Conflict happens and can be healthy. And as a leader, you need to manage conflict proactively.

On the flip side, not all conflict is good conflict, though. One effective way to avoid time-wasting arguments and tension at the workplace is to administer personality assessments with your team or department.

Employees will benefit from knowing more about themselves and about the people they work with. Even though some people question their effectiveness,  assessments are used by small businesses and Fortune 500 companies alike.

Ask yourself this: Do the employees you lead understand the different behaviors and motivations that cause the people around them to act the way that they do? And if they did, would it decrease the risk of conflict?

Avoiding personality conflicts using Myers Briggs assessments

Some statistics show that 85 percent of dismissals in the U.S. are due to personality conflicts. Also, an average employee spends 2.1 hours a week dealing with conflict. It’s part of your responsibility as a leader to make sure that employees are as productive as possible.

To avoid disagreement, one assessment that can be used is the Myers Briggs (or MBTI), which is a personality inventory of normal personalities and how they fit together. Using this tool can help everyone understand others and themselves.

People are divided into “types” and the MBTI shows what behaviors are expected from each type. No type is better than the other—it’s not a test—but each type tends to have  behavioral preferences that will differ from other types.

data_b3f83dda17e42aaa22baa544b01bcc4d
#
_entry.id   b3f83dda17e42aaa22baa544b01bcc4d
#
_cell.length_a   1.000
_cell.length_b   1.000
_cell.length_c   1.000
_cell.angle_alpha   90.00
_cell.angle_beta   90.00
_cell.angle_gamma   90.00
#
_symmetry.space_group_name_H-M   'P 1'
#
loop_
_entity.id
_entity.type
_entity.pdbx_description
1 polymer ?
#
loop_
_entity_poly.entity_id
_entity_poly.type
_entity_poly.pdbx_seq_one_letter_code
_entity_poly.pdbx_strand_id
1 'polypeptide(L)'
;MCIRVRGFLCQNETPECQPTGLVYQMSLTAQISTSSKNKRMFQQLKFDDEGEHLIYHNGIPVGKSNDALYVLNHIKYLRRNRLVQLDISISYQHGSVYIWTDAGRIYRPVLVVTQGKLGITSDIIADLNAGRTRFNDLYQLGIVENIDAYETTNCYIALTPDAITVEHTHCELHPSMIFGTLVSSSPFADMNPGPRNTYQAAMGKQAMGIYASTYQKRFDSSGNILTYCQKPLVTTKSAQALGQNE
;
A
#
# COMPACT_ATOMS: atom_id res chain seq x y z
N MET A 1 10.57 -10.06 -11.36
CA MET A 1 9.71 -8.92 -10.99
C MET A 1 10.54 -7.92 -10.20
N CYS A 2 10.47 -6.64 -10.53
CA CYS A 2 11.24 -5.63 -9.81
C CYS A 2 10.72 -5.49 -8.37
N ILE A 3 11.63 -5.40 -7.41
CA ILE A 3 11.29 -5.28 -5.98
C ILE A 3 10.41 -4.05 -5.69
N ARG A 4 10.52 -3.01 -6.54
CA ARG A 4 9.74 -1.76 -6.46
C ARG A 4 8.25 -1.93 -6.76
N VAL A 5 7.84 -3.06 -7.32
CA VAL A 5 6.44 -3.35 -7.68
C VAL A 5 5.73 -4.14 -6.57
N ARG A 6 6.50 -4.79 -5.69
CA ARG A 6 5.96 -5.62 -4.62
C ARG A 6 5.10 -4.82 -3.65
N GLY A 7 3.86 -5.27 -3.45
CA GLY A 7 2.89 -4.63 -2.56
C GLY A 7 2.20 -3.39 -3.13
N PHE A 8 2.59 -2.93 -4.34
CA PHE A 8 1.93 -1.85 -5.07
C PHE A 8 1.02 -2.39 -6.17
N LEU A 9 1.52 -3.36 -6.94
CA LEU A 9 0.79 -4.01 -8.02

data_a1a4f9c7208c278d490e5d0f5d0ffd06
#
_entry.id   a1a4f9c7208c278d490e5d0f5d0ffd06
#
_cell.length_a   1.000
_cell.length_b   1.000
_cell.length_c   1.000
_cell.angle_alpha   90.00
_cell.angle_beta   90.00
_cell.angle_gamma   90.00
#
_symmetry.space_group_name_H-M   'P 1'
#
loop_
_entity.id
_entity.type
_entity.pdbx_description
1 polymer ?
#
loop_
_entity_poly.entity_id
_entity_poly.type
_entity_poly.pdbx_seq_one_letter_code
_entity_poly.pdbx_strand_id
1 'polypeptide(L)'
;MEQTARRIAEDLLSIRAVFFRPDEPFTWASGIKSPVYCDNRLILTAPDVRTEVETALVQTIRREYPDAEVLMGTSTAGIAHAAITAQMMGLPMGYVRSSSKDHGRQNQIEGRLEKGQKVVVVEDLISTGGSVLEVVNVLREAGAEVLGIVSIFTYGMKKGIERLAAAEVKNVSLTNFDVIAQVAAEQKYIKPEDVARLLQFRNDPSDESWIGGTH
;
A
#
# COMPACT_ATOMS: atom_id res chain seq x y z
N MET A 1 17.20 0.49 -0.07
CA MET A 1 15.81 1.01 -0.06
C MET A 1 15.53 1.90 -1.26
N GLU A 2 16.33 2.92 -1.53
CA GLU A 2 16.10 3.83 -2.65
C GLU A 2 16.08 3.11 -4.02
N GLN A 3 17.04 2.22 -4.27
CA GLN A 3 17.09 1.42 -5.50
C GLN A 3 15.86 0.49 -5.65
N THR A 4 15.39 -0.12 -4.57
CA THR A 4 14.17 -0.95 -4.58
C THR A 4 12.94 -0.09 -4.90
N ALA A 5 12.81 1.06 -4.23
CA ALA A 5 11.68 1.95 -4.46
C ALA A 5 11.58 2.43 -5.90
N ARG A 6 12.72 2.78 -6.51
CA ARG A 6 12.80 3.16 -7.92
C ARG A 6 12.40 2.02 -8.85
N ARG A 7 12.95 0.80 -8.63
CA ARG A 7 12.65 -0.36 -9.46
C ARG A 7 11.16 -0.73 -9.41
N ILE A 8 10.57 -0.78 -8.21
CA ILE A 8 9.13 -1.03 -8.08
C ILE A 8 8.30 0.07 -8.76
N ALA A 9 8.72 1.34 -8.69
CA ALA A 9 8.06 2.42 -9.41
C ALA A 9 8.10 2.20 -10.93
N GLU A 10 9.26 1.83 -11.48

To avoid conflict, it’s best to know your type and the types of those you work with. And, if you know your type alone, you can take steps to avoid misunderstandings.

The MBTI identifies personality traits, but it also shows us “conflict pairs” that have an impact on interpersonal dynamics and conflict triggers.

The four sets of dichotomies are Introversion – Extroversion, Sensing – Intuition, Thinking – Feeling, and Judging – Perceiving. Differences exist between each set of dichotomies, which can lead to conflict, but the greatest area of concern exists among the last two pairs—the “conflict pairs.” This idea comes from Damian Killen and Danica Murphy, after 30+ years of working with the MBTI.

People can exhibit both behaviors—thinking and feeling, and judging and perceiving—but when under stress, they are likely to react according to one or the other based on their preference.

Avoiding personality conflicts using DiSC style assessments

People’s preferred way of doing a job differ, and the DiSC assessment can help people understand their style. This tool focuses on behavior at work, while the MBTI covers work and life.

If you understand your natural approach to work and how your co-workers approach work, you can make conscious choices about how to modify your behavior and understand why someone behaves the way they do.

Some of the DiSC behavioral styles pose a potential conflict. For example, the high Dominance wants results and action now, which is in conflict with the high Compliance behavior of making sure things are done to perfection.

Avoiding conflicts using the Conflict Dynamics Profile

Another assessment worth mentioning is the Conflict Dynamics Profile, which deals with conflict behaviors in the workplace. It can give insight into what triggers conflict and how people respond to conflict.

At the heart of this tool is that inevitable, ineffective, and harmful responses to conflict can be avoided. Of course, conflict can’t and shouldn’t be avoided.

How have you successfully used assessments to avoid conflict in your workplace? And what techniques have you used other than assessment tools to avoid conflict?

Photo Credit: Flickr user Mr. Guy F. Wicke